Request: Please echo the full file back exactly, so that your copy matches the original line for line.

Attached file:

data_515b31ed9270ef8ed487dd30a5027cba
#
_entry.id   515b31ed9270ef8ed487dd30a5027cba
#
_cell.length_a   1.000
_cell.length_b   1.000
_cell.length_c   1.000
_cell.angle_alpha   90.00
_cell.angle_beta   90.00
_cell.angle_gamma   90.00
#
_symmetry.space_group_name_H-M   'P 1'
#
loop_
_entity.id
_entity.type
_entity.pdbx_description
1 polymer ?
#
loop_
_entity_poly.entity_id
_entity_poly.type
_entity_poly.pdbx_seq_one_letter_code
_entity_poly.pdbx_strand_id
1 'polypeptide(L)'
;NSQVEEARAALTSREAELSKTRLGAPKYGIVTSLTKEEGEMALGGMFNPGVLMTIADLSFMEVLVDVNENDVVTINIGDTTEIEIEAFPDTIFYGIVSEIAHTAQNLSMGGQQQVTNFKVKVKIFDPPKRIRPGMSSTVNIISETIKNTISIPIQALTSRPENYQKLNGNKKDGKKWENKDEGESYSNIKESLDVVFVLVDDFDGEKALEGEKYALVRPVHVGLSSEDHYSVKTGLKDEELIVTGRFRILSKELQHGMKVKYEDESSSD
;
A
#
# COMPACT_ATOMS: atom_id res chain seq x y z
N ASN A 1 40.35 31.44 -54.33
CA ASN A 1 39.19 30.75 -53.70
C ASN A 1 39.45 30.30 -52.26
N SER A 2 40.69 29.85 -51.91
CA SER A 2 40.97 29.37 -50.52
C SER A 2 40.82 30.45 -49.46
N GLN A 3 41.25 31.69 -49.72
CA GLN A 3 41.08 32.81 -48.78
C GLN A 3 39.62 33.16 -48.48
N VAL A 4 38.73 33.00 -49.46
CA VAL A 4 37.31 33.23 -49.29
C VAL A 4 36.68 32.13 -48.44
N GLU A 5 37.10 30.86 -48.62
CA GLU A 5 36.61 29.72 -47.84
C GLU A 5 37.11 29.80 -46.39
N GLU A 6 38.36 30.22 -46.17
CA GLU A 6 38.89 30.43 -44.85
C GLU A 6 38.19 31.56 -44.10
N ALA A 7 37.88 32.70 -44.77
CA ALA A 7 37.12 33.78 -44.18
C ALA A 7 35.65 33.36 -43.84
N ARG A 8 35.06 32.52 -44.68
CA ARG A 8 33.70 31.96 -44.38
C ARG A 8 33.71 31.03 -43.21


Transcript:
data_515b31ed9270ef8ed487dd30a5027cba
#
_entry.id   515b31ed9270ef8ed487dd30a5027cba
#
_cell.length_a   1.000
_cell.length_b   1.000
_cell.length_c   1.000
_cell.angle_alpha   90.00
_cell.angle_beta   90.00
_cell.angle_gamma   90.00
#
_symmetry.space_group_name_H-M   'P 1'
#
loop_
_entity.id
_entity.type
_entity.pdbx_description
1 polymer ?
#
loop_
_entity_poly.entity_id
_entity_poly.type
_entity_poly.pdbx_seq_one_letter_code
_entity_poly.pdbx_strand_id
1 'polypeptide(L)'
;NSQVEEARAALTSREAELSKTRLGAPKYGIVTSLTKEEGEMALGGMFNPGVLMTIADLSFMEVLVDVNENDVVTINIGDTTEIEIEAFPDTIFYGIVSEIAHTAQNLSMGGQQQVTNFKVKVKIFDPPKRIRPGMSSTVNIISETIKNTISIPIQALTSRPENYQKLNGNKKDGKKWENKDEGESYSNIKESLDVVFVLVDDFDGEKALEGEKYALVRPVHVGLSSEDHYSVKTGLKDEELIVTGRFRILSKELQHGMKVKYEDESSSD
;
A
#
# COMPACT_ATOMS: atom_id res chain seq x y z
N ASN A 1 40.35 31.44 -54.33
CA ASN A 1 39.19 30.75 -53.70
C ASN A 1 39.45 30.30 -52.26
N SER A 2 40.69 29.85 -51.91
CA SER A 2 40.97 29.37 -50.52
C SER A 2 40.82 30.45 -49.46
N GLN A 3 41.25 31.69 -49.72
CA GLN A 3 41.08 32.81 -48.78
C GLN A 3 39.62 33.16 -48.48
N VAL A 4 38.73 33.00 -49.46
CA VAL A 4 37.31 33.23 -49.29
C VAL A 4 36.68 32.13 -48.44
N GLU A 5 37.10 30.86 -48.62
CA GLU A 5 36.61 29.72 -47.84
C GLU A 5 37.11 29.80 -46.39
N GLU A 6 38.36 30.22 -46.17
CA GLU A 6 38.89 30.43 -44.85
C GLU A 6 38.19 31.56 -44.10
N ALA A 7 37.88 32.70 -44.77
CA ALA A 7 37.12 33.78 -44.18
C ALA A 7 35.65 33.36 -43.84
N ARG A 8 35.06 32.52 -44.68
CA ARG A 8 33.70 31.96 -44.38
C ARG A 8 33.71 31.03 -43.21